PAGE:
Correspondence Chess Basics and FAQ


Correspondence chess is chess played by various forms of long-distance correspondence at a much slower time control (we're talking days per move rather than hours or minutes!) than over-the-board chess.

US Chess Correspondence Chess (CC) is a great way to improve your game and have fun. You don't even have to leave home! US Chess offers CC play by sending moves through regular postal mail, via email or using a correspondence chess server.


You choose which event you wish to enter. You can play against one opponent (match), three opponents (quad), or even six opponents (round robin). Tournament entry fees vary depending on the tournament format and the prizes involved.

For example, let's assume you're already a US Chess member and you want to enter a tournament in which you play against three opponents. (That's the maximum we recommend for beginners.) Once you submit your entry fee, we pair you with three other players according to the approximate strength you indicated on your entry form.

All four of you are sent a copy of the same pairing sheet. Players are given numbers 1 through 4, and playing assignments are noted accordingly. The pairing sheet includes the name and addresses (regular or email) of your three opponents, as well as information on the tournament format. You will play a total of six games - two against each of your three opponents, once as White and once as Black. After receiving the pairing sheet, note what player number you are assigned. Refer to the pairing chart and see whether or not you have to send your first White moves to any of your opponents.

It's possible that you are assigned Black for all three first games. In that case, wait to receive a White move for Game A from your three opponents. After you receive each opponent's first White move, respond with your Black move. At the same time, send your first White move for Game B in the same email or on the same postcard. After the first moves have been exchanged, you will be sending two moves each time; one move for Game A and another for Game B.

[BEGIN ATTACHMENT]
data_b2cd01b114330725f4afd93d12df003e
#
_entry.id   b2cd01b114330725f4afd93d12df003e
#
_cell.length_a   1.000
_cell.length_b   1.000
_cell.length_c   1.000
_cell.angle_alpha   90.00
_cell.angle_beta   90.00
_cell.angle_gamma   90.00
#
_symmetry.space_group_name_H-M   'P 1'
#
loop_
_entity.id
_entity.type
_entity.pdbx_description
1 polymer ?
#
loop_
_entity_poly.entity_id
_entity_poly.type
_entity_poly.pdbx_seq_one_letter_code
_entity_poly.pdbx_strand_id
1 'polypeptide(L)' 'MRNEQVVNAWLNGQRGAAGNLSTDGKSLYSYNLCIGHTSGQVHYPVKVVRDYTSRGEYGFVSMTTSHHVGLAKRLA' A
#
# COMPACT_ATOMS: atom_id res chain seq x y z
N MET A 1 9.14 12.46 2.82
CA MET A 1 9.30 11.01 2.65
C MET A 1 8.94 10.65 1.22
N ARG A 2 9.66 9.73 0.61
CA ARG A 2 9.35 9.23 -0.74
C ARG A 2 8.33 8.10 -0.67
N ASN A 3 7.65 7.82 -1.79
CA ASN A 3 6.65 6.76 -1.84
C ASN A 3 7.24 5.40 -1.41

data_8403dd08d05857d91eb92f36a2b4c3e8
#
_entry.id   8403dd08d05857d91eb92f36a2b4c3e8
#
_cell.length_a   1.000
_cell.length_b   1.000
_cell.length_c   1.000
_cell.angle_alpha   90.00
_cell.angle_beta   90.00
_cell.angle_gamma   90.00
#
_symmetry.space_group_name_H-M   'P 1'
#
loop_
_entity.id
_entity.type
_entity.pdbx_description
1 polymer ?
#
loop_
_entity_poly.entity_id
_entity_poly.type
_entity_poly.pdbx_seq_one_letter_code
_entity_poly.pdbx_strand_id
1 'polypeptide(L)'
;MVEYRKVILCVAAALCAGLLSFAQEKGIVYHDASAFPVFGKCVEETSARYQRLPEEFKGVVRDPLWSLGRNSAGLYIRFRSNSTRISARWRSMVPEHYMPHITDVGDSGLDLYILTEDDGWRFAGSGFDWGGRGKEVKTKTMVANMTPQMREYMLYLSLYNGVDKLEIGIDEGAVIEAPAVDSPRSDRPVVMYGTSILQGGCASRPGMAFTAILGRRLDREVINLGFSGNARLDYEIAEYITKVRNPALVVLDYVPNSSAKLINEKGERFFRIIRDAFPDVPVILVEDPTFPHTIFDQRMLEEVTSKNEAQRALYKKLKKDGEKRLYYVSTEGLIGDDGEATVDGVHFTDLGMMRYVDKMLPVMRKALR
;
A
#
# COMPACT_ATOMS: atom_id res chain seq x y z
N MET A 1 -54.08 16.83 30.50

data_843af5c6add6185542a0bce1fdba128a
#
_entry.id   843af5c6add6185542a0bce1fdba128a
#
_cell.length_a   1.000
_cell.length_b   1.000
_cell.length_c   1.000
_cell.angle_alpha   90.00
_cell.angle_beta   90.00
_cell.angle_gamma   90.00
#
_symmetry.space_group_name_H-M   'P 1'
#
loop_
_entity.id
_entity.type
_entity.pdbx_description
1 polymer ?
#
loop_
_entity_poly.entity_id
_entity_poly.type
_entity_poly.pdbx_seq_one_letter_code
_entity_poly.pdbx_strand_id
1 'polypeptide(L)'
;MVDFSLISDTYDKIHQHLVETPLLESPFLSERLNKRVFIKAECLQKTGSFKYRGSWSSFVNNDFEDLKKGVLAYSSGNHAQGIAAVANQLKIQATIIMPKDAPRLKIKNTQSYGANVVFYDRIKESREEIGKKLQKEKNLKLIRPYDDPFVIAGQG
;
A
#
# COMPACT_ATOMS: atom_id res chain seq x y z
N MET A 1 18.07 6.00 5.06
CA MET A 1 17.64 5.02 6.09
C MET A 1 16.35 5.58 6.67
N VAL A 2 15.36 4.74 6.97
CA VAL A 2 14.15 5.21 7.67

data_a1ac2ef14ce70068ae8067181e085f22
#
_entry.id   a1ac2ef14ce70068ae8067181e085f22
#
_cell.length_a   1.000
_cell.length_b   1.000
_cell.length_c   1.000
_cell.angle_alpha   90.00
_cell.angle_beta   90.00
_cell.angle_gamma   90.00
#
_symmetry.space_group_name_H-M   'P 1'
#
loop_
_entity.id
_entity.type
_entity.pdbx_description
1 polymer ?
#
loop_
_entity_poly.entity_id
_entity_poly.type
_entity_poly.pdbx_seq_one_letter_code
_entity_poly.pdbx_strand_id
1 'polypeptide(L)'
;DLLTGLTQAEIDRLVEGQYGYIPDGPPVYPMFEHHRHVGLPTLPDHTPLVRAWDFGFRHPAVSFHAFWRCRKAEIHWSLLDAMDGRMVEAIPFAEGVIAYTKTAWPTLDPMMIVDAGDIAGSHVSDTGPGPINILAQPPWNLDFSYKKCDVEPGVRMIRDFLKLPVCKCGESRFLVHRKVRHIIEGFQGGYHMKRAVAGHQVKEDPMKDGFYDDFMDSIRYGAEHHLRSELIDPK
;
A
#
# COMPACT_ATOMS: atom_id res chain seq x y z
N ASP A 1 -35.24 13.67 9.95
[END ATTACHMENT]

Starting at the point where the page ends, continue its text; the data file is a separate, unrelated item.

If you are asking, "How do we keep track of time?" - it's easy. We allow 30 days of reflection time to make every 10 moves. Unused time can be carried forward to the next 10-move series, which allows you plenty of time later in the game when you want to ponder a position.

Email events and Postal events count reflection time in slightly different ways:

  • For email events, the date/time your server receives the email is important, not the date/time you actually open the email and read it. If you only take up to 23 hours and 59 minutes to send your reply, based on the date/time your server says the email was received, then you use zero days of reflection time. If you used at least 24 hours then you used one day, at least 48 hours would be 2 days, etc.
  • For postal events, if you receive a move from your opponent today and your reply is postmarked the same day, you used zero days of reflection time. If your reply is postmarked the next day, you used one day, etc.


For email games you need access to a reliable email account and for correspondence chess server games you need access to the internet. For games played by postal mail, we highly recommend move-mailing postcard such as those sold by US Chess at


Example: Today's date is September 6, 2020. The section number is 20CD01. If you're sending your first move as White, you wouldn't have an email or card from your opponent. Thus, you won't be noting any receipt date from the email or postmark. "Received date" is the date you received the tournament pairing sheet/opponent's move. If you receive and sent your reply move on the same day and your postmark is also the same date, your reflection time is zero days.